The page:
Experts reveal how to 'let go' and let your child be independent
Parents believe kids should be able to play in the garden unsupervised from the age of eight, get pocket money at nine and pick out their own snacks once they turn 10.
A poll of 1,300 parents of six to 16-year-olds found they typically consider children to be old enough to pack their own lunch box from 11 and use the internet unsupervised at 12
Mobile phones are considered appropriate after their 11th birthday, while social media accounts should wait until 13.
Six in 10 (59 percent) have struggled to give their child more freedom due to worries about their health and safety and whether they are too young.
Others are concerned they won’t make sensible choices (39 percent), they’ll grow up too quickly (34 percent) or that their health, nutrition and wellbeing will suffer (28 percent).
But parenting expert Olivia Edwards, who is working with vitamin supplement company Vitabiotics Wellkid, which commissioned the research, claims it’s important for parents to recognise that their role is to support and guide their child to help them navigate life successfully – and that they won’t always be there to tackle challenges for them.
While giving children independence can help them to adapt and build their resilience through personal experience.
Oliva Edwards, from www.thepositiveparentcoach.co.uk, said: “Getting the balance right between wanting to protect your child as well as preparing them for the world can be hard.
“We all want our children to grow up to be confident, independent and resilient adults and this starts in childhood by giving them opportunities to learn, make mistakes and grow. But it’s a lot easier said than done.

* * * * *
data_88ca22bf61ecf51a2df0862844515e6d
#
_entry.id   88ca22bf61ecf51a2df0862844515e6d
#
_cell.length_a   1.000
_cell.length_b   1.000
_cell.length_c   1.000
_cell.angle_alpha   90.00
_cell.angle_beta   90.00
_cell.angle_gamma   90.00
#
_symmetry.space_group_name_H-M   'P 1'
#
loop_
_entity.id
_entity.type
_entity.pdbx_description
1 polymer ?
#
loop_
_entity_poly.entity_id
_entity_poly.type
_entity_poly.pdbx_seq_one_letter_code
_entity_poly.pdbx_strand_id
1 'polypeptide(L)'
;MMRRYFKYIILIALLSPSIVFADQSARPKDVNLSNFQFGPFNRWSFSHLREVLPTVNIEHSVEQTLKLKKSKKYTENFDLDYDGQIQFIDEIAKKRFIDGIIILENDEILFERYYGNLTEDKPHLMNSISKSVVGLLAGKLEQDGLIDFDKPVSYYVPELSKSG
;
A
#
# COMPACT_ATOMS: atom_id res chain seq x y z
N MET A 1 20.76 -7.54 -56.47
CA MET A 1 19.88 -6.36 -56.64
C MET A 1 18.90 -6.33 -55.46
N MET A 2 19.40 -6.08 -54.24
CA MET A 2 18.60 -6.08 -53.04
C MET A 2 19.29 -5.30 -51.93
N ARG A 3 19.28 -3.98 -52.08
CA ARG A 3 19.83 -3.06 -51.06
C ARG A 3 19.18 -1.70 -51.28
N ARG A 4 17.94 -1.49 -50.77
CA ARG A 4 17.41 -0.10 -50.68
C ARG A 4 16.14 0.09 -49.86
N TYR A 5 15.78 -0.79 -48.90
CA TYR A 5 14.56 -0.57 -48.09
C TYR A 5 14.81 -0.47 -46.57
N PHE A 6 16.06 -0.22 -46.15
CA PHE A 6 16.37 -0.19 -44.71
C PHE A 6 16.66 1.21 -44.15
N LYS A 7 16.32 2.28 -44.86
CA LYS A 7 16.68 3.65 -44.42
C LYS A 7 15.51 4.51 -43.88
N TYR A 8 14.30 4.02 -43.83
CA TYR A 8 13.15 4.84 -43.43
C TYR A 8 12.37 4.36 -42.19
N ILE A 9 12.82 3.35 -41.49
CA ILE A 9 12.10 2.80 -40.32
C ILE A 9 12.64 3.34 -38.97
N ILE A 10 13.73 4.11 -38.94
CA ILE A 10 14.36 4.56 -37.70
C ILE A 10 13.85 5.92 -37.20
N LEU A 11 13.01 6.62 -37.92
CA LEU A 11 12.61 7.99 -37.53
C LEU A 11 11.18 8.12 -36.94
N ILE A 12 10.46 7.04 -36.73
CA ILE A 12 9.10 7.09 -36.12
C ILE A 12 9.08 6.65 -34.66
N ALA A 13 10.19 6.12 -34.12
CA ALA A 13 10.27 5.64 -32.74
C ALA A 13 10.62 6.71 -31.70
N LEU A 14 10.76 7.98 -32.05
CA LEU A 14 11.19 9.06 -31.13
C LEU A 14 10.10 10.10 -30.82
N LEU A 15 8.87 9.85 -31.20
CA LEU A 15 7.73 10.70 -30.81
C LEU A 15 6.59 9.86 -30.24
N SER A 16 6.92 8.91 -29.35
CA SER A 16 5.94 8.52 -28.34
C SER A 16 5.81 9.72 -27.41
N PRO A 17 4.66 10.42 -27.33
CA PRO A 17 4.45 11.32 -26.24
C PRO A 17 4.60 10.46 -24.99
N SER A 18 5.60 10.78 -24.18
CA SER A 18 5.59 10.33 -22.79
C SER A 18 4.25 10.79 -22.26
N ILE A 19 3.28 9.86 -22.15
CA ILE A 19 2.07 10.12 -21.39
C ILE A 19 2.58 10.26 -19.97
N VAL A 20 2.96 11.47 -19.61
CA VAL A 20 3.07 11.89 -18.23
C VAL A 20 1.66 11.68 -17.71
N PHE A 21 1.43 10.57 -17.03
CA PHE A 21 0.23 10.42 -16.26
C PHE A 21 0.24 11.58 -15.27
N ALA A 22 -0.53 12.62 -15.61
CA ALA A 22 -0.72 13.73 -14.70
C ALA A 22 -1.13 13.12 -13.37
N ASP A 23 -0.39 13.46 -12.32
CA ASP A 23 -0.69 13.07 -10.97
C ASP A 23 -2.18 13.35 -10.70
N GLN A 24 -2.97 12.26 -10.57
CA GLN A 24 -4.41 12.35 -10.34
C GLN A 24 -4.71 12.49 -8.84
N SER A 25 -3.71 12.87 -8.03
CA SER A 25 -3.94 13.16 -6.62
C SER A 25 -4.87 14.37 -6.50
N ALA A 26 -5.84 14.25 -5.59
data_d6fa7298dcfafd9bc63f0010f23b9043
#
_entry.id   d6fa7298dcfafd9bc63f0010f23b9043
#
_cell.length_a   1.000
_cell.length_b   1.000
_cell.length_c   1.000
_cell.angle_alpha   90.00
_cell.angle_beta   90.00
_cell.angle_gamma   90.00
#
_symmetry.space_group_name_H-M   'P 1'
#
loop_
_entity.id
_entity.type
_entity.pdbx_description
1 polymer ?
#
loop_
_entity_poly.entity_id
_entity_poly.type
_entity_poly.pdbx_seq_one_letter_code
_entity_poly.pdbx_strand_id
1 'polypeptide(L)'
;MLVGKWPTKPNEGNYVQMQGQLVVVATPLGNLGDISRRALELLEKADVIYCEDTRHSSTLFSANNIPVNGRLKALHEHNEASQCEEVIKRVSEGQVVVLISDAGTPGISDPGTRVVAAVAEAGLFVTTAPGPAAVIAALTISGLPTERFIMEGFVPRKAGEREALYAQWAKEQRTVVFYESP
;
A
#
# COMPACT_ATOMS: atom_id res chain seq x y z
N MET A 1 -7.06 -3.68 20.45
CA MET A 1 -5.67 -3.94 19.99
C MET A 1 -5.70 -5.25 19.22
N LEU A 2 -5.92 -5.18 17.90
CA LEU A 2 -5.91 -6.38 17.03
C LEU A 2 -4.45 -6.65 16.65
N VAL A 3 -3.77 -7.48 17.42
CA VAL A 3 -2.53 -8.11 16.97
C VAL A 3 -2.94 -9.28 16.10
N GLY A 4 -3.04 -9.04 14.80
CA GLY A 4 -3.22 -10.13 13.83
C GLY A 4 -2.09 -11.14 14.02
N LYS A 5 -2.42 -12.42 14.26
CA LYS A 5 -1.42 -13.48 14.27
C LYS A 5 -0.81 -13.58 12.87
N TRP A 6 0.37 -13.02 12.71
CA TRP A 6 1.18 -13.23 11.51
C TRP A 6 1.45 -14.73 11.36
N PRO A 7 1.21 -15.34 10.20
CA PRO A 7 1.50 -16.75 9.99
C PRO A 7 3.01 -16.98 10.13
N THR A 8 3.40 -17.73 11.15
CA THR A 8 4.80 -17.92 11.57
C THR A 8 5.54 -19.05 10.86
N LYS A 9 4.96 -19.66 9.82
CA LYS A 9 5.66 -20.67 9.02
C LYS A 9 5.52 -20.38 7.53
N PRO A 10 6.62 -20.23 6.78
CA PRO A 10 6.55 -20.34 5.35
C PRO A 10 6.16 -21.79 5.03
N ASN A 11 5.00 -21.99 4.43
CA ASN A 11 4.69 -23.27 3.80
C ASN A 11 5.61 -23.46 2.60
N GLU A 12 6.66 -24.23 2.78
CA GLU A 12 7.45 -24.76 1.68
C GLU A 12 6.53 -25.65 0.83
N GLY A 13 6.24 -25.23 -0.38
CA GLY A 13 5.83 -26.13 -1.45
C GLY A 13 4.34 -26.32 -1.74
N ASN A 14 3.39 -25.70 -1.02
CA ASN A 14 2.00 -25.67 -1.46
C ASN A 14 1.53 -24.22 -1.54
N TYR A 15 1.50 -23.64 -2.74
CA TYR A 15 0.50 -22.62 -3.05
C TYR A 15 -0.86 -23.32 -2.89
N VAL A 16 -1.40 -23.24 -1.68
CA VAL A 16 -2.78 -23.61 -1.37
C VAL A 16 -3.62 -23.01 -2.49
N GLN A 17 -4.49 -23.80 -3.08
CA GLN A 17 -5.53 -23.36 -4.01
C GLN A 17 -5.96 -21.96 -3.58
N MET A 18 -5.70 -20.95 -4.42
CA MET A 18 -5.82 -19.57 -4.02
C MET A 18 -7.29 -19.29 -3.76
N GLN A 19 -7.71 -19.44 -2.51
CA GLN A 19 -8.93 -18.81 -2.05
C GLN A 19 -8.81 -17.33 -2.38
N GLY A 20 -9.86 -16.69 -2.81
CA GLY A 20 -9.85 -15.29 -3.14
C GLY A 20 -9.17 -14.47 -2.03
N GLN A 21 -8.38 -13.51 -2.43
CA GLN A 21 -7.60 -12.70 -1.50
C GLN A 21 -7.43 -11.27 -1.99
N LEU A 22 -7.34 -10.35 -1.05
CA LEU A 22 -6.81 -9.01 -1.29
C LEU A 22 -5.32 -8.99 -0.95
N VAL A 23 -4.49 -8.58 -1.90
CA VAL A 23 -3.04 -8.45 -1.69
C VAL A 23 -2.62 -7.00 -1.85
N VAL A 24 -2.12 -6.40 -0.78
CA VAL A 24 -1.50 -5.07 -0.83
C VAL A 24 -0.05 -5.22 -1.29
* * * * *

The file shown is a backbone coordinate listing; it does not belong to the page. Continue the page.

“Allowing children to do things for themselves can make parents feel they aren’t needed anymore and remind them of how much their child has grown and how quickly time is passing by.
“It can be helpful for parents to reframe this as what a great job they are doing in fostering important life skills in their children and knowing that their child can always come back to them for help if they need it.”
The study also found 53 percent of parents weren’t prepared for the emotional wrench of giving their children more independence.
And while 30 percent want their child to be independent when it comes to their food, 54 percent worry about the health and nutritional impacts of this.
Parents found some of the hardest decisions for giving independence to children aged six to 11 are letting them go out with friends unsupervised (41 percent), when to walk to school with friends (36 percent) and having access to electronic devices and the internet (36 per cent).
For older children aged 12-16, letting the child stay home while the parents were out (38 percent) and letting them have a social media account (37 percent) were the most difficult choices.
Despite this, almost every parent polled (99 percent), via OnePoll, thinks it’s important to give their child more independence, with 63 percent believing it helps them develop their decision-making skills.
More than half (55 percent) think it helps with their social development and interpersonal skills while the same percentage also think it allows them to discover who they are.
A spokesperson for Vitabiotics Wellkid said: “Parents always want the best for their youngster, but part of this is knowing when to start to let them go. Although we know this is not easy.
“Some areas are easier to give independence than others, but when it comes to something as important as health and nutrition, it can be difficult to sit back and let your child make their own mistakes.
“Educating your child on the importance of a good, balanced, nutrient rich diet, is a great starting point, as well as getting them into some good habits early on.”
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